REST Assured – Alternative Methodologies For CIOs

The traditional methodologies for conducting IT security assessments are no longer valid, nor are they useful…….For CIOs, there are three keys to successfully estimating security risk: proximation, inference, and mysterion.
Proximation is simple enough to practice – spend time understanding the threat and then take steps to deal with it. Proximate threat models are easily distributed and learnable, rapid-fire, testable, and actuate threat based on behavior.
The inference is a tricky proposition – you must carefully wade through the proprietary mumbo jumbo to arrive at an accurate understanding of your onsite vulnerability. And, if you are asking your CIO to make these determinations, you must be prepared to explain the trade-offs, trade-offs, and practical implications in a way he/she will understand.
Mystification number one: we rely too much on our computers at home.
The fear of websites appearing out of whack with our computers’ “bugs” usually leads to several anxiety-provoking conditions, starting with a slowdown in computer performance that can eventually create a situation that our engineers would have to address.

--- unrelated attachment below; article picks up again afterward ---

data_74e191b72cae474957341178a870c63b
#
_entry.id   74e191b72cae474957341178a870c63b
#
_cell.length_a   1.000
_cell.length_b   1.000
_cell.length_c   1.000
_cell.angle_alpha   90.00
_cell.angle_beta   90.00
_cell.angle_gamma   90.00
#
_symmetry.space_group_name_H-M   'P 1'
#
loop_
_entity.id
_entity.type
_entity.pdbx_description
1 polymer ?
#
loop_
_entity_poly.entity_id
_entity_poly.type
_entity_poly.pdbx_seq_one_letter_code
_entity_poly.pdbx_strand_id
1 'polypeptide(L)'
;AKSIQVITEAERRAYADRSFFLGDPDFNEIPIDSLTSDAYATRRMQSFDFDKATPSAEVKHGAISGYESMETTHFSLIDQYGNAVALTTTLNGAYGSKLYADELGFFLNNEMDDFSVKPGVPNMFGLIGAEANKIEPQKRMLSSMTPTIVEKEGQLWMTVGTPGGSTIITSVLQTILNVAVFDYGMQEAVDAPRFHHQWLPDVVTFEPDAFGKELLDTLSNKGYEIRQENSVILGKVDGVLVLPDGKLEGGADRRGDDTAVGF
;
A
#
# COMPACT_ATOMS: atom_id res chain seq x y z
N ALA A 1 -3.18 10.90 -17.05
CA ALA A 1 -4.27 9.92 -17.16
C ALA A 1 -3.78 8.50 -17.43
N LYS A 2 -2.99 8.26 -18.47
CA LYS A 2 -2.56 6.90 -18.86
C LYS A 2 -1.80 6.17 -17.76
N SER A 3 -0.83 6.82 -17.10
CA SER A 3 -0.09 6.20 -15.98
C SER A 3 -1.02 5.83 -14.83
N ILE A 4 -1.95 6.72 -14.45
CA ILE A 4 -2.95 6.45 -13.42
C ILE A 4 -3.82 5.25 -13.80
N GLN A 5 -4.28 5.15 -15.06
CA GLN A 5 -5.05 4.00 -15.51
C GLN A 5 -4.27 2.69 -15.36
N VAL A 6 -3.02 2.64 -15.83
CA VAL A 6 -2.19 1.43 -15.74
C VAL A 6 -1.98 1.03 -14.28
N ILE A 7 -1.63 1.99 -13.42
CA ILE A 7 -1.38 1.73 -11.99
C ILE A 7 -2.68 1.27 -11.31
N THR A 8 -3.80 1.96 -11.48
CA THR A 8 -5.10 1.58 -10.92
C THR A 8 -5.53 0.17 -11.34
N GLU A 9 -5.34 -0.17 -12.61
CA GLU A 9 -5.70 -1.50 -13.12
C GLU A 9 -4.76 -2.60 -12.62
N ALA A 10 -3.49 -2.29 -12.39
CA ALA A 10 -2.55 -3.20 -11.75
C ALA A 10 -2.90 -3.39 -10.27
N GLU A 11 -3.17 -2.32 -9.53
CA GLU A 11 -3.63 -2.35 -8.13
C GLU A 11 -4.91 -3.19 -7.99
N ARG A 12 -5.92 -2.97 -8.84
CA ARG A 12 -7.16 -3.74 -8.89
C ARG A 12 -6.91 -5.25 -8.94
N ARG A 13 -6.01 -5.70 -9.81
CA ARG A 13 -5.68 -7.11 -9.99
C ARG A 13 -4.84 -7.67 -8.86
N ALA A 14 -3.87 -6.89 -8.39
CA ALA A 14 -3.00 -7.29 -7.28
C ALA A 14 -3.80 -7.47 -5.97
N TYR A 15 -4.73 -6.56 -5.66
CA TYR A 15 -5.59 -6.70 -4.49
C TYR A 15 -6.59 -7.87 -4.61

However, there is another far more deadly conventional threat to computer performance that we rarely consider until it is too late – literally before the damage is made. That threat is spyware.
Spyware – similar to a Trojan Horse – infiltrates our computers, usually without our knowledge, and causes them to send information about our activities back to somebody else’s computer. (In fact, giving our computers “spyware” passwords – just like the Trojan Horse used by the Greeks to lure the Trojans into their destruction — is another way of saying that our computers give away information about us without us knowing it. We are prey, like an ant, of these programs. Like the ant, they are out there, seeking the harmless and the helpless, whatever their cost).
The problem with this kind of threat is twofold:
1. Like a Trojan Horse, spyware is difficult to eradicate. Even when we think we have successfully removed it, another version appears elsewhere on the Internet.
2. Spyware can be used to cause serious damage to our computers. This can include stealing our passwords, such that they become useless to us, or it might be impossible to communicate, creating a “vacation” page that shuts us out of our system so we cannot use it at all.
The first step in eliminating spyware from our computers is, to tell the truth about spyware. Distrust all claims that your computer has spyware unless proven otherwise.
Spyware infiltrates our computers through web pages, ActiveX programs, cookies, instant messages, and some types of peer-to-peer file-sharing networks. It then collects information about us, which can be used by third parties or sold to advertisers.
However, even if we are not using the Internet directly, we are still potentially at risk. Legislation is being enacted worldwide to limit Internet use, and the United States is one of several countries where laws are being implemented to monitor and restrict the way the Internet is used.